The outbreak of coronavirus in recent weeks could have consequences for the container market in 2020.
According to analyst firm Alphaliner, the virus outbreak means that growth in containers handled goes down 0.7 percent this year compared to previous expectations.
(...) data collected on weekly container vessel calls at key Chinese ports already shows a reduction of over 20 percent since 20 January"
Reasons such as an extension of the Chinese New Year and an "ad hoc emergency measure" to reduce spread of the virus factors into the analyst firm's assessment. In Chinese ports, including Hong Kong, the analyst firm expects to see volumes drop by more than 6 million teu.
"(...) data collected on weekly container vessel calls at key Chinese ports already shows a reduction of over 20 percent since 20 January," reports Alphaliner, though adding that the full effect the virus outbreak has had on volumes will not be fully measurable until the ports publish their numbers for the first quarter.
In a comment to ShippingWatch, Korea's HMM says that a short-term impact can be expected:
"It is expected that there will be concerns of a short-term drop in trade volume due to the delayed return of workers, the temporary suspension of production facilities and the delayed normalization of the supply chain following the extension of the Chinese New Year holiday. However, as for the long-term impact, it appears too early to predict and we should wait and see."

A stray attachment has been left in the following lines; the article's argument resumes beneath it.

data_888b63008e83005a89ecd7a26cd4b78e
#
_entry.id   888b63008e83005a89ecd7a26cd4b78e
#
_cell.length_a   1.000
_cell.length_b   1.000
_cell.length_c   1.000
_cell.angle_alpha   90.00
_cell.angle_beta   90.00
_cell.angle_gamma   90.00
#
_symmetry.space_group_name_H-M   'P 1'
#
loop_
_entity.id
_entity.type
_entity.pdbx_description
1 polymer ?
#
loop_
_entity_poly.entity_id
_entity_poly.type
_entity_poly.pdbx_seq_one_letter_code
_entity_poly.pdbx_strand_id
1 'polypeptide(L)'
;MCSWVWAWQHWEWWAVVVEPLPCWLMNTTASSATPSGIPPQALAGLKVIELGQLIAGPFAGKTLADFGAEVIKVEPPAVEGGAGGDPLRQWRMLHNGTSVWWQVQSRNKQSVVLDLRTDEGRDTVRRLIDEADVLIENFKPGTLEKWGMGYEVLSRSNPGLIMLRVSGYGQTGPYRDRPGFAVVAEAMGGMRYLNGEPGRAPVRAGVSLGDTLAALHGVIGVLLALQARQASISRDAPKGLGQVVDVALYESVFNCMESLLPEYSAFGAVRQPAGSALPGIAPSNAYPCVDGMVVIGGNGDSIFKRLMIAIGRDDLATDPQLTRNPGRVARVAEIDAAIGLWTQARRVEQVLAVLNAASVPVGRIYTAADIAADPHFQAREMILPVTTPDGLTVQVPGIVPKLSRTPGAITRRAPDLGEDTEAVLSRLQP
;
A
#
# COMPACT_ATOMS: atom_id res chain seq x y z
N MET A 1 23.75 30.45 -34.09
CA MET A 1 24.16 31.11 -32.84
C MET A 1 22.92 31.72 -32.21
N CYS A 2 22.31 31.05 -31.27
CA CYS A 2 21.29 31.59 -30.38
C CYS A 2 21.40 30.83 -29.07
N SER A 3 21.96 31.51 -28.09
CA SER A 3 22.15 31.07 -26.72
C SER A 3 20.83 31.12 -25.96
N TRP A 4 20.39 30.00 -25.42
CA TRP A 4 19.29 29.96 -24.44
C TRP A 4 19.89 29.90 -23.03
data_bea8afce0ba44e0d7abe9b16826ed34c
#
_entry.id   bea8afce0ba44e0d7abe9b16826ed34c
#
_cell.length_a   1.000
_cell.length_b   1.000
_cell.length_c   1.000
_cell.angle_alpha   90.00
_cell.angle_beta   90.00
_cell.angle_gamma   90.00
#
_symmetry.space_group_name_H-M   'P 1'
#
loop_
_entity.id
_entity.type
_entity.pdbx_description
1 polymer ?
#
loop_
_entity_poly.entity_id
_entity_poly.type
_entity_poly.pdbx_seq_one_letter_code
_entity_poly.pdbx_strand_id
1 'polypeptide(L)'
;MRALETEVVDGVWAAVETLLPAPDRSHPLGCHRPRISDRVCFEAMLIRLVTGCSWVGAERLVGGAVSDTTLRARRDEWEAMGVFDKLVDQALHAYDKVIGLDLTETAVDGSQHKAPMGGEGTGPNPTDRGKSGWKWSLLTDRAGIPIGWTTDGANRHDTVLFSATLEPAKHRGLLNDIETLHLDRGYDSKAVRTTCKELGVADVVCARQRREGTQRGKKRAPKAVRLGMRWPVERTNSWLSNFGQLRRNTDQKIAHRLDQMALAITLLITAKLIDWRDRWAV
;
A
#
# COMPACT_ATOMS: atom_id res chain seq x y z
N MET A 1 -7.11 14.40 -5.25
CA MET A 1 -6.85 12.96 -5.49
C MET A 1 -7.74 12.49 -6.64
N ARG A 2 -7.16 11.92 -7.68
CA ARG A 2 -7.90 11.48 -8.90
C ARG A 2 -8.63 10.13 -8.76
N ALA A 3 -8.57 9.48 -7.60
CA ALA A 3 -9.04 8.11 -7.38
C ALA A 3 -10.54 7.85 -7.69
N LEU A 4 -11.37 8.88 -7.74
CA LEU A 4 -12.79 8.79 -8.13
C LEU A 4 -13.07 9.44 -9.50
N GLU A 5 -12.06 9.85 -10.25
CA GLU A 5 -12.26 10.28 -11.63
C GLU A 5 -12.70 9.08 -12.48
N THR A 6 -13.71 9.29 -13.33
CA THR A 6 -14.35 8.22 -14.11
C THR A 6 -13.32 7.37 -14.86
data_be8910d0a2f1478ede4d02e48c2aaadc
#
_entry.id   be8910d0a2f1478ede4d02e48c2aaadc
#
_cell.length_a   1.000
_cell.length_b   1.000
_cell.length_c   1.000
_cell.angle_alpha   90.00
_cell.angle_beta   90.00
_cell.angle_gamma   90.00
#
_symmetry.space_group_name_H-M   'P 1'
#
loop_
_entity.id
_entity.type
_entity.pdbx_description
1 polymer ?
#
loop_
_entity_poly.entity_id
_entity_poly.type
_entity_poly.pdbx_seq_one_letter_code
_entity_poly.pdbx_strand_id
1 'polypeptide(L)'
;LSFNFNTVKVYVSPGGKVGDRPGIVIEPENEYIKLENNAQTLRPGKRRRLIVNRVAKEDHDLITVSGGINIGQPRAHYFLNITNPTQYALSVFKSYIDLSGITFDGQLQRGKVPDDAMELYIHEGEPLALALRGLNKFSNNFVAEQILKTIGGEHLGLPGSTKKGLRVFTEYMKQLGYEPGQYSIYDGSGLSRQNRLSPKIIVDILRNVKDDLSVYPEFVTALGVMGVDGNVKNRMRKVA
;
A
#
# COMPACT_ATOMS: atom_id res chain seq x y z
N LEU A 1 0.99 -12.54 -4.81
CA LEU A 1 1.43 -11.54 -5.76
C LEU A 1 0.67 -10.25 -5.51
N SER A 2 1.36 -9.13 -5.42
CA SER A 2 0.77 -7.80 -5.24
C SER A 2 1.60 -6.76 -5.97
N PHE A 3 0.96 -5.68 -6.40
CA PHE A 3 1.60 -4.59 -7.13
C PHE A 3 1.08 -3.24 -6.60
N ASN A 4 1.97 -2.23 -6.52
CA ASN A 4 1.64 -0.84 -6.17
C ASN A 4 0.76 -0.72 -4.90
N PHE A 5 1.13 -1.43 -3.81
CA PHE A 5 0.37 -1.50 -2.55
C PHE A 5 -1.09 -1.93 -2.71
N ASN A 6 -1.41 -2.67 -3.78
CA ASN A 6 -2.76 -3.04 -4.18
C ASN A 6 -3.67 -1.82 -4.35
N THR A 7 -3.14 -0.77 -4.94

Several shipping companies have reacted by further voiding sailings in February, which has lowered volumes.
The trend in long-distance transport is expected to continue until mid-March, which could have a negative impact on the recovery of cargo volumes even after the Chinese New Year.
"Carriers nevertheless continue normal cargo loading and unloading at all Chinese ports, except at the river port of Wuhan, where operations have been suspended since the city was locked down by the Chinese government on 23 January," writes Alphaliner.
The port in Wuhan handled 1.7 million teu in 2019, which accounts for 0.6 percent of the combined volumes going through Chinese ports.
"Substantial impact on the maritime industry"
The coronavirus outbreak originates in Wuhan, China. In recent weeks, the virus has spread to several countries around the world, while China, among other places, has shut down cities and has extended the Chinese New Year in an effort to keep people at home.
Latest reports indicate that more than 490 people have died from the virus, according to Reuters.
The virus is not only impacting container throughput in the maritime industry, adds Alphaliner.
This will not only affect deliveries of vessel newbuildings, but it will contribute to the chaos that the current scrubber-retrofit frenzy has caused"
"(...) the Wuhan coronavirus outbreak, which led to a spreading of the infectious disease into other parts of China, starts to have a substantial impact on the maritime industry," writes the firm.
The industrial production is hit, and this impacts export volumes, while canceled flights to the country cause problems for crew changes, and Alphaliner also points to severe staff "shortages" at many of China's busiest yards.
"Shipyards in the cities and provinces of Shanghai, Zhejiang, Jiangsu, Guangdong, Fujiang and Anhui will only open from 10 February, rather than on 3 February as originally planned," writes Alphaliner:
"This will not only affect deliveries of vessel newbuildings, but it will contribute to the chaos that the current scrubber-retrofit frenzy has caused."
English Edit: Daniel Logan Berg-Munch